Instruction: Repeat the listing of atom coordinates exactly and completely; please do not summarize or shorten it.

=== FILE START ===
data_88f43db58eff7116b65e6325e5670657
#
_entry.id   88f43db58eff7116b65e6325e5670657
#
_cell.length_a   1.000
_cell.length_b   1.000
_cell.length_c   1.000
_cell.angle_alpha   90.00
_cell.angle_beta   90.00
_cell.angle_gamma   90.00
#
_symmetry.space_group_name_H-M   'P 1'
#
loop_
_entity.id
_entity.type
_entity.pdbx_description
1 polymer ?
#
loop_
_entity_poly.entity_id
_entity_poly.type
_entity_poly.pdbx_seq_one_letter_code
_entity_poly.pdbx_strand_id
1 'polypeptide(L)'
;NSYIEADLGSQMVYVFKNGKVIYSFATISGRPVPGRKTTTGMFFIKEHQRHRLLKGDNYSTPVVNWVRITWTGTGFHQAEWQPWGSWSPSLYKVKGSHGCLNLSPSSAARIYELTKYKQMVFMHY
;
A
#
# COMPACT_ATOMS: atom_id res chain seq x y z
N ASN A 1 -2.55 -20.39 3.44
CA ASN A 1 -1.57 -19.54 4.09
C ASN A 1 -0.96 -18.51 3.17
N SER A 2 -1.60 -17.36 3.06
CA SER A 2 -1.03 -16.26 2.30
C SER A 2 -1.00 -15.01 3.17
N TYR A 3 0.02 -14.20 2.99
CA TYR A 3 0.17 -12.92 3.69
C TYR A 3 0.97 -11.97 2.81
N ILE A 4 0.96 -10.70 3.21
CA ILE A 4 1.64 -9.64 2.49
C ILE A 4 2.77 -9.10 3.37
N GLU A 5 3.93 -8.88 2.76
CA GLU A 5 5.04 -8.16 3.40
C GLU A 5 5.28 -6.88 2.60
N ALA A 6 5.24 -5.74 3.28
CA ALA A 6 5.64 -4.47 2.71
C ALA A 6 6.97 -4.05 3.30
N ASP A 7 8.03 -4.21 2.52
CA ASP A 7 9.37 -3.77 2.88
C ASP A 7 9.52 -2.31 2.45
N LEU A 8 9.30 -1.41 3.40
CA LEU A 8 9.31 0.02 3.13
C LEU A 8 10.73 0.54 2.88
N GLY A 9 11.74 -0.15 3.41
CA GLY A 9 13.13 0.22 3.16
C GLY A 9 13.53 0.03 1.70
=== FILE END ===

data_88f43db58eff7116b65e6325e5670657
#
_entry.id   88f43db58eff7116b65e6325e5670657
#
_cell.length_a   1.000
_cell.length_b   1.000
_cell.length_c   1.000
_cell.angle_alpha   90.00
_cell.angle_beta   90.00
_cell.angle_gamma   90.00
#
_symmetry.space_group_name_H-M   'P 1'
#
loop_
_entity.id
_entity.type
_entity.pdbx_description
1 polymer ?
#
loop_
_entity_poly.entity_id
_entity_poly.type
_entity_poly.pdbx_seq_one_letter_code
_entity_poly.pdbx_strand_id
1 'polypeptide(L)'
;NSYIEADLGSQMVYVFKNGKVIYSFATISGRPVPGRKTTTGMFFIKEHQRHRLLKGDNYSTPVVNWVRITWTGTGFHQAEWQPWGSWSPSLYKVKGSHGCLNLSPSSAARIYELTKYKQMVFMHY
;
A
#
# COMPACT_ATOMS: atom_id res chain seq x y z
N ASN A 1 -2.55 -20.39 3.44
CA ASN A 1 -1.57 -19.54 4.09
C ASN A 1 -0.96 -18.51 3.17
N SER A 2 -1.60 -17.36 3.06
CA SER A 2 -1.03 -16.26 2.30
C SER A 2 -1.00 -15.01 3.17
N TYR A 3 0.02 -14.20 2.99
CA TYR A 3 0.17 -12.92 3.69
C TYR A 3 0.97 -11.97 2.81
N ILE A 4 0.96 -10.70 3.21
CA ILE A 4 1.64 -9.64 2.49
C ILE A 4 2.77 -9.10 3.37
N GLU A 5 3.93 -8.88 2.76
CA GLU A 5 5.04 -8.16 3.40
C GLU A 5 5.28 -6.88 2.60
N ALA A 6 5.24 -5.74 3.28
CA ALA A 6 5.64 -4.47 2.71
C ALA A 6 6.97 -4.05 3.30
N ASP A 7 8.03 -4.21 2.52
CA ASP A 7 9.37 -3.77 2.88
C ASP A 7 9.52 -2.31 2.45
N LEU A 8 9.30 -1.41 3.40
CA LEU A 8 9.31 0.02 3.13
C LEU A 8 10.73 0.54 2.88
N GLY A 9 11.74 -0.15 3.41
CA GLY A 9 13.13 0.22 3.16
C GLY A 9 13.53 0.03 1.70